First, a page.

• OCEANS 2016 - Shanghai

    Papers on ocean technology, exhibits from ocean equipment and service suppliers, student posters and student poster competition, tutorial on ocean technology, workshops and town hall meetings on policy and governmental process.

  • OCEANS 2015 - Genova

    The Marine Technology Society and the Oceanic Engineering Society of IEEE cosponsor a joint annual conference and exposition on ocean science, engineering and policy. The OCEANS conference covers four days. One day for tutorials and three for approx. 450 technical papers and 50-200 exhibits.

  • OCEANS 2014 - TAIPEI

    The OCEANS conference covers all aspects of ocean engineering from physics aspects through development and operation of undersea vehicles and equipment.

  • OCEANS 2013 - NORWAY

    Ocean related technologies. Program includes tutorials, three days of technical papers and a concurrent exhibition. Student poster competition.

  • OCEANS 2012 - YEOSU

    The OCEANS conferences covers four days with tutorials, exhibits and three days of parallel tracks that address all aspects of oceanic engineering.

  • OCEANS 2011 - SPAIN

    All Oceans related technologies.

  • OCEANS 2010 IEEE - Sydney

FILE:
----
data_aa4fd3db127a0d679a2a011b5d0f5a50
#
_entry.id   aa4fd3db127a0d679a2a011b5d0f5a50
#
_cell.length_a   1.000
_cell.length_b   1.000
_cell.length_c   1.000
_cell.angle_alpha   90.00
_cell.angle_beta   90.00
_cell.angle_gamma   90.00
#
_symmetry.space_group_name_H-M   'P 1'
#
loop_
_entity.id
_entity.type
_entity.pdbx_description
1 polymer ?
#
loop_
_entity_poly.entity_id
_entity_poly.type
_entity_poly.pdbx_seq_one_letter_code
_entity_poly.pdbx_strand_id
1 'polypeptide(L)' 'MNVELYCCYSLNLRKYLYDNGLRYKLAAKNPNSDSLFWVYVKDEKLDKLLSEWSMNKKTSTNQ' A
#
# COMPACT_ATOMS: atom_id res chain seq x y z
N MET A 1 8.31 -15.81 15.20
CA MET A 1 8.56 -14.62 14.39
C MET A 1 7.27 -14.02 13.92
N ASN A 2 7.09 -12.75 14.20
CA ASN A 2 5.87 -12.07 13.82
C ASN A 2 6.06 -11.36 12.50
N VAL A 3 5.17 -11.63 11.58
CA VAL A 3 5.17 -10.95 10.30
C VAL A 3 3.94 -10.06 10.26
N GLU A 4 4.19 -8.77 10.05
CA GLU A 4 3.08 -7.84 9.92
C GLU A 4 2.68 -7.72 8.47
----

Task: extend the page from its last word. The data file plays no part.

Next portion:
• OCEANS 2009 - EUROPE

  • OCEANS 2008 - MTS/IEEE Kobe Techno-Ocean

  • OCEANS 2007 - EUROPE

    The theme 'Marine Challenges: Coastline to Deep Sea' focuses on the significant challenges, from the shallowest waters around our coasts to the deepest subsea trenches, that face marine, subsea and oceanic engineers in their drive to understand the complexities of the world's oceans.

  • OCEANS 2006 - ASIA PACIFIC

  • OCEANS 2005 - EUROPE


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Periodicals related to Ocean salinity

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Antennas and Propagation, IEEE Transactions on

Experimental and theoretical advances in antennas including design and development, and in the propagation of electromagnetic waves including scattering, diffraction and interaction with continuous media; and applications pertinent to antennas and propagation, such as remote sensing, applied optics, and millimeter and submillimeter wave techniques.


Geoscience and Remote Sensing Letters, IEEE

It is expected that GRS Letters will apply to a wide range of remote sensing activities looking to publish shorter, high-impact papers. Topics covered will remain within the IEEE Geoscience and Remote Sensing Societys field of interest: the theory, concepts, and techniques of science and engineering as they apply to the sensing of the earth, oceans, atmosphere, and space; and ...


Geoscience and Remote Sensing, IEEE Transactions on

Theory, concepts, and techniques of science and engineering as applied to sensing the earth, oceans, atmosphere, and space; and the processing, interpretation, and dissemination of this information.


Lightwave Technology, Journal of

All aspects of optical guided-wave science, technology, and engineering in the areas of fiber and cable technologies; active and passive guided-wave componentry (light sources, detectors, repeaters, switches, fiber sensors, etc.); integrated optics and optoelectronics; systems and subsystems; new applications; and unique field trials.